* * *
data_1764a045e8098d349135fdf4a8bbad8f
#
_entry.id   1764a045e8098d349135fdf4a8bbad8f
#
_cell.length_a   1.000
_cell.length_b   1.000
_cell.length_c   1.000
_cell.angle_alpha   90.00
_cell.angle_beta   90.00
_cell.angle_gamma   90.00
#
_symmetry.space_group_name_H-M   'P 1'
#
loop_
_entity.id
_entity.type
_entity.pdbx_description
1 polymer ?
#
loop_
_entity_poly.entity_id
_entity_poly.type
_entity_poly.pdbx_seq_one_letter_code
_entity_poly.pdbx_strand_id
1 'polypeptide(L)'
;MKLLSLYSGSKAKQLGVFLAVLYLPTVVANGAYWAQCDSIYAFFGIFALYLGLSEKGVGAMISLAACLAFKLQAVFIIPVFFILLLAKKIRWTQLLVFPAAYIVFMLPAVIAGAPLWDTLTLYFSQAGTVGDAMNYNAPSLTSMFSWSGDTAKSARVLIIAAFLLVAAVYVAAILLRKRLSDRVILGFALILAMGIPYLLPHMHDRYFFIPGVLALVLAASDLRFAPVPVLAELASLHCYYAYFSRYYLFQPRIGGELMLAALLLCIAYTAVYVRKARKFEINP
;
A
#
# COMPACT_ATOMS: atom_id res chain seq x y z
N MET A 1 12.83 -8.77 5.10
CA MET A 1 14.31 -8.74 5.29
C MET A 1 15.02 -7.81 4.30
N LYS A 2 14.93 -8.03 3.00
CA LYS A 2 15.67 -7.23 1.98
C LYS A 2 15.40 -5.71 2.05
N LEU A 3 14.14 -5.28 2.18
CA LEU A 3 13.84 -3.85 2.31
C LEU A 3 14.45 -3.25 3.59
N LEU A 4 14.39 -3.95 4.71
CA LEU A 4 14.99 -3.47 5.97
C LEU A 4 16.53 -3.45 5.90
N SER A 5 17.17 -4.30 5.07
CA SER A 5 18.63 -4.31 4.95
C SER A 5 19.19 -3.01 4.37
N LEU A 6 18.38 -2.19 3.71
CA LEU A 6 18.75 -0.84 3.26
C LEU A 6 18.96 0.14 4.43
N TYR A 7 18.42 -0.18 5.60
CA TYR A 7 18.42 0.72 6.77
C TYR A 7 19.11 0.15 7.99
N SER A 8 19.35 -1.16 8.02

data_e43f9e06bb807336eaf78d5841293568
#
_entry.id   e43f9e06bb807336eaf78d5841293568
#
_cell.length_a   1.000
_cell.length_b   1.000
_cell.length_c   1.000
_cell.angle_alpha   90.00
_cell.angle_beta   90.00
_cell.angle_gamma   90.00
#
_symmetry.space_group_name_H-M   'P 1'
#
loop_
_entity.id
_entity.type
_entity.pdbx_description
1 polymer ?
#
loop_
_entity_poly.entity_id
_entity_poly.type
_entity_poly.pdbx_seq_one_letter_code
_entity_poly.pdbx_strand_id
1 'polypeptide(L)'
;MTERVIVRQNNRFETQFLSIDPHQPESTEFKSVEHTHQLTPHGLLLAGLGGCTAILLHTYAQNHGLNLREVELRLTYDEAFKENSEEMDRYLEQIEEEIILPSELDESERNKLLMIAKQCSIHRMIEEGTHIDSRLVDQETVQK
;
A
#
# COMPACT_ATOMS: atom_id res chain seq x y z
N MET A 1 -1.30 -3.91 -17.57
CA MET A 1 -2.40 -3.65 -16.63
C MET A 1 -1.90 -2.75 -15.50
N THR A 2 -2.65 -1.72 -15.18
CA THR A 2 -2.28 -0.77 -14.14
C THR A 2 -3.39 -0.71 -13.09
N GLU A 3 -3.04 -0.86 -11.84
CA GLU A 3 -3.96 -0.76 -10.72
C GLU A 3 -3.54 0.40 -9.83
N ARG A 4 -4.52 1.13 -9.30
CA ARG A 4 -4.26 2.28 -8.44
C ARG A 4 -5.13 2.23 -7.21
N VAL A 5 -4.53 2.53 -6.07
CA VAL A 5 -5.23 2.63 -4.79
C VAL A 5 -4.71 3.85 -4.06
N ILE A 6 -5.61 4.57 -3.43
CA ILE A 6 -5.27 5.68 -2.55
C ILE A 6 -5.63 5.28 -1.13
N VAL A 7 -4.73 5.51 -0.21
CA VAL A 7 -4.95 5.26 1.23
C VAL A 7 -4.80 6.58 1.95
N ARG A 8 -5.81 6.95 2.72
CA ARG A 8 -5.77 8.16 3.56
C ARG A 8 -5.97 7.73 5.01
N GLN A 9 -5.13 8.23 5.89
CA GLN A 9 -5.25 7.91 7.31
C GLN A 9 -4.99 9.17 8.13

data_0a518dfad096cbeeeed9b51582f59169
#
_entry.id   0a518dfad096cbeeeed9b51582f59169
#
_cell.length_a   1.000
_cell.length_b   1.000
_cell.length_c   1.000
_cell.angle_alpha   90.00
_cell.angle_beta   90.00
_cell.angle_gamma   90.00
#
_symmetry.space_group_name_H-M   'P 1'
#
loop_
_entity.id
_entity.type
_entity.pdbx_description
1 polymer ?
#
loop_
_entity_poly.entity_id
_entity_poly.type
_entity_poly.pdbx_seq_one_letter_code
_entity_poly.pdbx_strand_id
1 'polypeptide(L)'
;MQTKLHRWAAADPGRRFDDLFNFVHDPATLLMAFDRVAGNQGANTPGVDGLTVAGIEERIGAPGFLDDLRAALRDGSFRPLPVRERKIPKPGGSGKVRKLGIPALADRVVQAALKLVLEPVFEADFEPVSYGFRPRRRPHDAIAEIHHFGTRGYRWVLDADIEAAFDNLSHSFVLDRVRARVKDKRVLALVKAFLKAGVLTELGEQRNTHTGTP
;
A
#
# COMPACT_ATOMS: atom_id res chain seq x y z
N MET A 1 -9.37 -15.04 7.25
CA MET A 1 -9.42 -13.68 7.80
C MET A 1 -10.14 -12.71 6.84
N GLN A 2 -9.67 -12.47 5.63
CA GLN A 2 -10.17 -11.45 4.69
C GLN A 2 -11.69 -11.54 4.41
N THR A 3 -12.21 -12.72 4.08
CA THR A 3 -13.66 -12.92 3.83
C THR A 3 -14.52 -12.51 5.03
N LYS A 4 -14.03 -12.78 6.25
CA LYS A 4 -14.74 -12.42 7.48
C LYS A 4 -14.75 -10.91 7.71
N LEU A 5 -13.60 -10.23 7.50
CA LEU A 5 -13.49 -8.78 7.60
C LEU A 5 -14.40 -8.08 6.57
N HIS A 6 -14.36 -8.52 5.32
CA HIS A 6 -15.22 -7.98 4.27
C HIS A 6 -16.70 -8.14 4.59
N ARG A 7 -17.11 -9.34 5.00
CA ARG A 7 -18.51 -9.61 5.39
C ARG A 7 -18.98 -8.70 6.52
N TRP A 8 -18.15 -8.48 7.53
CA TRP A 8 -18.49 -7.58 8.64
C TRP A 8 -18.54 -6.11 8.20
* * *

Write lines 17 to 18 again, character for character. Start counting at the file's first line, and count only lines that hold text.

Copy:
_entity.pdbx_description
1 polymer ?